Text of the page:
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--------------- Print Magazine --------------
 
  May 2016
 
  April 2016
 
 
 
 
COVER STORY

INFORMATION TECHNOLOGY KNOCKING AT COURT DOORS

Hasan Khurshid
It is indeed surprising that till date there is no explicit “Code of Ethics” for Advocates in our country although the strength of members of this so-termed Noble Profession is multiplying with each passing year. Whatever be the reasons behind the same, formulation of such a Code brooks no delay coupled with provisions of deterrent sanctions for its non-compliance. At a time when the Civil Society is being awakened against prevalent malpractices rampant in different walks of public life, it is imperative for over 1.5 million strong legal fraternity in India to rise up to the occasion and wholeheartedly observe such a Code in letter and spirit.
 

Indian Judicial system is witnessing a renaissance movement with the introduction of Information Communication Technology (ICT). This has brought about a fundamental change in the existing working of the judiciary in India and the grand change is likely to spread nationwide. With the advent of technology and the introduction of e-Courts, there is a visible reduction of paper work, timely justice, ready access to desirable information, right from filing of case to delivery of judgments. To quote Mr. Justice A.K. Sikri, Acting Chief Justice of High Court of Delhi, "We discuss administrative matters, in which the agenda of 400 papers is given to 36 judges, that means 14,400 papers are wasted just in giving the agenda."

E-Court system is a secured mode and is trustworthy with no hazards in accessing as it is user friendly. It can capture information and check the integrity timely.

Video conferencing can be done in courts where talking can be done directly face-to-face via web cameras at distant places involving courts, police stations, Forensic Science laboratories, hospitals and jails, etc. The whole data can be retrieved later at any time from any location. It will soon become the handy tool for judges. It is expected that very shortly the High Court of Delhi will be connected with all District Courts in Delhi.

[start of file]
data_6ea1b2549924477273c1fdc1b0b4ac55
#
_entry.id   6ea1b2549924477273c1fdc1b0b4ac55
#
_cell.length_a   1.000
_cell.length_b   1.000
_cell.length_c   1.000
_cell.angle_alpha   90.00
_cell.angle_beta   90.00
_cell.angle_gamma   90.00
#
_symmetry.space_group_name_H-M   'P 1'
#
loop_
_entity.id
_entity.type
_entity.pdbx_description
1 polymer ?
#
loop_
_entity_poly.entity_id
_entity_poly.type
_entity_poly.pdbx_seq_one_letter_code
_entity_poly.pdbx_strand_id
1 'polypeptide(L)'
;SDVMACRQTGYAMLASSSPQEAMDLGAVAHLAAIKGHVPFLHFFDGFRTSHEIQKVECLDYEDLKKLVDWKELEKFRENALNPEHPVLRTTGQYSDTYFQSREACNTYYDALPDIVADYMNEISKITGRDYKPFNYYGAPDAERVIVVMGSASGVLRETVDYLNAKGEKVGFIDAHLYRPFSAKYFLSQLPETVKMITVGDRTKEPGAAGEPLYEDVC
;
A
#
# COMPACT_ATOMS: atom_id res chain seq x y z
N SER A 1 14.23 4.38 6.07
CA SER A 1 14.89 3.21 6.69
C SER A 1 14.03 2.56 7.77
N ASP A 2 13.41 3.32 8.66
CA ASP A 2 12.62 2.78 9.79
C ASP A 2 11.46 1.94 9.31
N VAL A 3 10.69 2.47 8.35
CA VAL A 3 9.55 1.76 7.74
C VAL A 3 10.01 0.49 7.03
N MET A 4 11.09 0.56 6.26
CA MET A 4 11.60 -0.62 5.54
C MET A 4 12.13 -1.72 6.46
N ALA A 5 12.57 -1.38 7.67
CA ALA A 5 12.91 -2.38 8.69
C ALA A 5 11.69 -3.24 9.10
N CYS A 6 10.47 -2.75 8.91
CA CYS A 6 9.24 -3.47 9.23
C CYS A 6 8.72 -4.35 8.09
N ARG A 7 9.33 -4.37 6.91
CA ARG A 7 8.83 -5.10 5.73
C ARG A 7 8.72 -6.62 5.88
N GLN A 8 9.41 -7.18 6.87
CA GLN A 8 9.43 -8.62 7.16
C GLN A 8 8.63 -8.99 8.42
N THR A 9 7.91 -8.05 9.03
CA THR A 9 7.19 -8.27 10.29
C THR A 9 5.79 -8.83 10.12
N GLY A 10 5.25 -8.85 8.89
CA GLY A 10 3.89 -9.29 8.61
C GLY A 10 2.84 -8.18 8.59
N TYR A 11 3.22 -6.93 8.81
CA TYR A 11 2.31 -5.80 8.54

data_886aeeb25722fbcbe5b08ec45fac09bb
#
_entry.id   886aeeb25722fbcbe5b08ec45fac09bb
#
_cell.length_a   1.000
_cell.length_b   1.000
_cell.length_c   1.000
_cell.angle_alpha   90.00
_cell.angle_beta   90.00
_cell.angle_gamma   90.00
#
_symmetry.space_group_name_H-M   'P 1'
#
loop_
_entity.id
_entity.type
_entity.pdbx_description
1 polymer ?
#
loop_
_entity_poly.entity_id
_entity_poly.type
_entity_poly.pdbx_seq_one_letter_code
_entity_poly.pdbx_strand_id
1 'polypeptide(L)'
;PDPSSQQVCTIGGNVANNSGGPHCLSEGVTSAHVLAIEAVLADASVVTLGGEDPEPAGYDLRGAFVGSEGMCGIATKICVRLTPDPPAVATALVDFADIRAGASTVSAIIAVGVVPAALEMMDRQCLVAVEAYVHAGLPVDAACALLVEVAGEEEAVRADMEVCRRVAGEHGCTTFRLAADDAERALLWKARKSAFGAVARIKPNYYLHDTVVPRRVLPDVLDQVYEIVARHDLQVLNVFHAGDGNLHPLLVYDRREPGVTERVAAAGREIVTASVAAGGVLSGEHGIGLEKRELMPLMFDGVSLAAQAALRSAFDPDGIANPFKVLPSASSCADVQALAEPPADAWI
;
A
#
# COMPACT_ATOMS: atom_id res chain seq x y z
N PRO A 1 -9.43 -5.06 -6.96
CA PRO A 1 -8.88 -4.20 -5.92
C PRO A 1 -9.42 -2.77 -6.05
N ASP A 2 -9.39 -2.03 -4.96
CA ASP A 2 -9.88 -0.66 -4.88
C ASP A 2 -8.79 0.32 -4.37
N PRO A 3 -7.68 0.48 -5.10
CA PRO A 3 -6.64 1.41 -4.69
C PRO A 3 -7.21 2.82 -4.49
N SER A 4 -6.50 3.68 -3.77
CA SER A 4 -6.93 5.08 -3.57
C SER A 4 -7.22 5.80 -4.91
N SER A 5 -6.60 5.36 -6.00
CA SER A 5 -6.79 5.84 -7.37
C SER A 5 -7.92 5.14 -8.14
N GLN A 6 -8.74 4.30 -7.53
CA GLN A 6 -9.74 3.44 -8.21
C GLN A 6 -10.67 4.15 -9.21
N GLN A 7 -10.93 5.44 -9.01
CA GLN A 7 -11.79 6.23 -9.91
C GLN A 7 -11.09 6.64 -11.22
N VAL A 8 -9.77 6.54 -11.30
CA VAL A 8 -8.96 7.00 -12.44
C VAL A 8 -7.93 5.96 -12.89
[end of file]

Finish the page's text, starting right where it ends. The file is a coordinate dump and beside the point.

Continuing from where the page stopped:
With e-courts, one can easily file the case online and can pay online court fees as well.

In the conventional system, huge space is required for storing enormous files and precious documents, which get demaged with the passage of time. In case of fire, the entire record gets busted. However, today all records can be digitized. In fact, there will now be paperless courts. Data can now be retrieved in fraction of seconds with just one click. There is a shift from paper and pen to computers, printers, scanners and touch i-pads, which are largely being approved and adopted by judges, lawyers and others, alike. We can notice a clear change of attitude and mindset of the people for accepting every change ranging from digitized speech, voice, face, digital signature, finger prints, etc.

The new technology is eco-friendly, as paper means less trees, less trees mean less forests which, in turn, results in deserts. We can not completely eliminate the use of paper but can reduce the undesirable wastage.

Under the new system, all data shall be available online for judges, lawyers, litigants and others. Right from filing a case till its disposal, all information regarding the status, number of adjournments, applications moved, orders, judgments shall be available online. This shall reduce the burden of courts, and the time consumed for applying and getting the certified copies of orders and judgments shall no longer be a problem.